“Theism defies the laws of physics, chemistry, etc., does it not? Yet, have you ever actually seen the laws of the universe ignored? Anything every instantly appear in front of you? See anyone literally walk on water? Turn water into wine, or lead into gold, with a snap of their fingers?”

    And if I had, would you accept my testimony as credible evidence of the existence of God? Or would you, yourself have to empirically verify miracles in order to believe that they indeed exist? Would you then expect someone else to accept your testimony?

  6. Would you agree that irrationality and superstition are distinct from one another? Further, how would you define *superstition*?

    No, they can be inclusive. And do you really need me to define superstition for you?

    Is consciousness of one’s self unique to human beings?

    No, I’m not sure it is unique to human beings. Other animals do have similar neurotransmitters, and a number of animals have passed the so-called “mirror test,” where an individual recognizes him/her/itself in the mirror. This and other research clearly suggests that cosciousness has evolved from simpler processes.

    Would you say that logic is immaterial or material?

    I’m not sure what you mean by that. Logic is a process or method.

    And if I had, would you accept my testimony as credible evidence of the existence of God? Or would you, yourself have to empirically verify miracles in order to believe that they indeed exist? Would you then expect someone else to accept your testimony?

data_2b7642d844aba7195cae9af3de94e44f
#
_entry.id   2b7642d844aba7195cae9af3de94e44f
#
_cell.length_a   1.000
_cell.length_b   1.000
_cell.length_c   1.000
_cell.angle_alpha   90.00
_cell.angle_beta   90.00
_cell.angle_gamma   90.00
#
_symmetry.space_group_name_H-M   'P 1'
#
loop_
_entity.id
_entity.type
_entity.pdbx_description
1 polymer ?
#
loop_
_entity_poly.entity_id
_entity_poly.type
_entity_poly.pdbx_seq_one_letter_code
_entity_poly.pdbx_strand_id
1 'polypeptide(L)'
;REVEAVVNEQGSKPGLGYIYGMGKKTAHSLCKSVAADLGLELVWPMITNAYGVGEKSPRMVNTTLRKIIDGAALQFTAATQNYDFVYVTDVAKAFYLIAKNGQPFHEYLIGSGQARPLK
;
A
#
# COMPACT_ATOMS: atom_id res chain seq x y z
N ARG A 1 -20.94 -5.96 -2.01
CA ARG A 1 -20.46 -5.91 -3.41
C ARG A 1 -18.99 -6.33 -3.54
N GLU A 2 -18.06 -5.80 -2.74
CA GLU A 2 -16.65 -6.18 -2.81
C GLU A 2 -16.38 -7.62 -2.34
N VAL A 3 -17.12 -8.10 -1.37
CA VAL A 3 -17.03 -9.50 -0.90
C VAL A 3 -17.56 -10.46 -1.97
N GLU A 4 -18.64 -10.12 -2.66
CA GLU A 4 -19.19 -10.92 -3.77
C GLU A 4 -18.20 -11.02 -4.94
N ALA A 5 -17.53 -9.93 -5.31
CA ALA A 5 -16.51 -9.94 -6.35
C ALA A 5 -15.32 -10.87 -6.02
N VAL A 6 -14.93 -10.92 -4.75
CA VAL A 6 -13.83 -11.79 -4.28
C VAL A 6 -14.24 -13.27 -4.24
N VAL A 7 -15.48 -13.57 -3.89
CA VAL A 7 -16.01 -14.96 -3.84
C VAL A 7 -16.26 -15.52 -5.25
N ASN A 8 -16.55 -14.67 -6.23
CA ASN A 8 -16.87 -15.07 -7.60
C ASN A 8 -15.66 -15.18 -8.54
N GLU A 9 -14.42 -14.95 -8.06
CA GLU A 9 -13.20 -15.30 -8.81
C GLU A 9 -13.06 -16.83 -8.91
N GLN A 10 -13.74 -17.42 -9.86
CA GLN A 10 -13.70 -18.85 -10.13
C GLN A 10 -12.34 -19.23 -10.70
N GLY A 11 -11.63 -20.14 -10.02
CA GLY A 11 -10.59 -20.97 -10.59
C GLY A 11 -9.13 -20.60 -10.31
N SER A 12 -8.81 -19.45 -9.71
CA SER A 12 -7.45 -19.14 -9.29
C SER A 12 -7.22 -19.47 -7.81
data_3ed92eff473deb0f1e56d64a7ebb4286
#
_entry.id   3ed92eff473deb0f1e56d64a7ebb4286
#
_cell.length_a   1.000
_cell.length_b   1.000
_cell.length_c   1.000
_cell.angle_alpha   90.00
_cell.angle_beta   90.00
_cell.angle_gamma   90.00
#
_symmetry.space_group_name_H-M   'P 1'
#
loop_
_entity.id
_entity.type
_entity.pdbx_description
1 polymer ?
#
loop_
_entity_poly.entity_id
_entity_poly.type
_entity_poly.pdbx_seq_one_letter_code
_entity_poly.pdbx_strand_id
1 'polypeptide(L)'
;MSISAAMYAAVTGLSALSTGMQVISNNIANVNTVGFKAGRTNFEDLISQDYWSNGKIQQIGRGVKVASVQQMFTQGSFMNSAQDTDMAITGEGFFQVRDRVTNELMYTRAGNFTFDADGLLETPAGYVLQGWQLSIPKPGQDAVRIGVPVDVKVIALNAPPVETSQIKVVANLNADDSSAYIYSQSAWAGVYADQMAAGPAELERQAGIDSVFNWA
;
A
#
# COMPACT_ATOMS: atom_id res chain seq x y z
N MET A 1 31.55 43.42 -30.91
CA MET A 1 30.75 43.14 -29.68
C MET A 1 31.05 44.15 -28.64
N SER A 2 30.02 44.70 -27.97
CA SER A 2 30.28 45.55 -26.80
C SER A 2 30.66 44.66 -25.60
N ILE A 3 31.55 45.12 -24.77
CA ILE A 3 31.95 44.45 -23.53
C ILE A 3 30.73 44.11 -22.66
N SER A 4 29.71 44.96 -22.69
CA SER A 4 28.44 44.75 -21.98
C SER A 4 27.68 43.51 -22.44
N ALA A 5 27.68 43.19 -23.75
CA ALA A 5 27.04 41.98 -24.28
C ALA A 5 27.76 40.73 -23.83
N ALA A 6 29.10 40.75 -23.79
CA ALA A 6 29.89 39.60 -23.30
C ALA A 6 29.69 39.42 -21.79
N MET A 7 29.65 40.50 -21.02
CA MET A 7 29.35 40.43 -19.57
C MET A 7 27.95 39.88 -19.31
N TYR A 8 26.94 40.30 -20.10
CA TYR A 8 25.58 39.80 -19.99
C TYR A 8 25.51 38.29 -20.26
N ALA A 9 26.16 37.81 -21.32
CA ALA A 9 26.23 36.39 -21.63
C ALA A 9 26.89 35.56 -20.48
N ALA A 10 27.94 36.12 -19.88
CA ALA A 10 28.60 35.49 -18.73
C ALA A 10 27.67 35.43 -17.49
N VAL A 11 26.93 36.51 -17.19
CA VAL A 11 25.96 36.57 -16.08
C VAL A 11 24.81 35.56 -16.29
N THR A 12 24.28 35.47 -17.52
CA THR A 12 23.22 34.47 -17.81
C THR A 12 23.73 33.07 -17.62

No, you’re right, I wouldn’t accept such testimony – in such a circumstance, it would be anecdotal and highly subjective. There are varioius alternative explanations to such revelations that are more likely than such things actually happening. For instance, the brain can play tricks on us, and we constantly perceive the world around us intuitively, subjectively. Our perceptions are colored by what we expect to see.

    Yes, yes – the typical religious comeback is that scientists are not above such biased perceptions. True, but so what? Such a comeback completely misunderstands how science works. In the interest of time, I’d simply refer such a person to Thomas Kuhn’s The Structure of Scientific Revelations, supplemented with Carl Sagan’s Demon-Haunted World: Science as a Candle in the Dark. Both are good books – the former focusing on the role of bias and assumptions in the practice of scientific research, and the latter dealing with skepticism and superstition.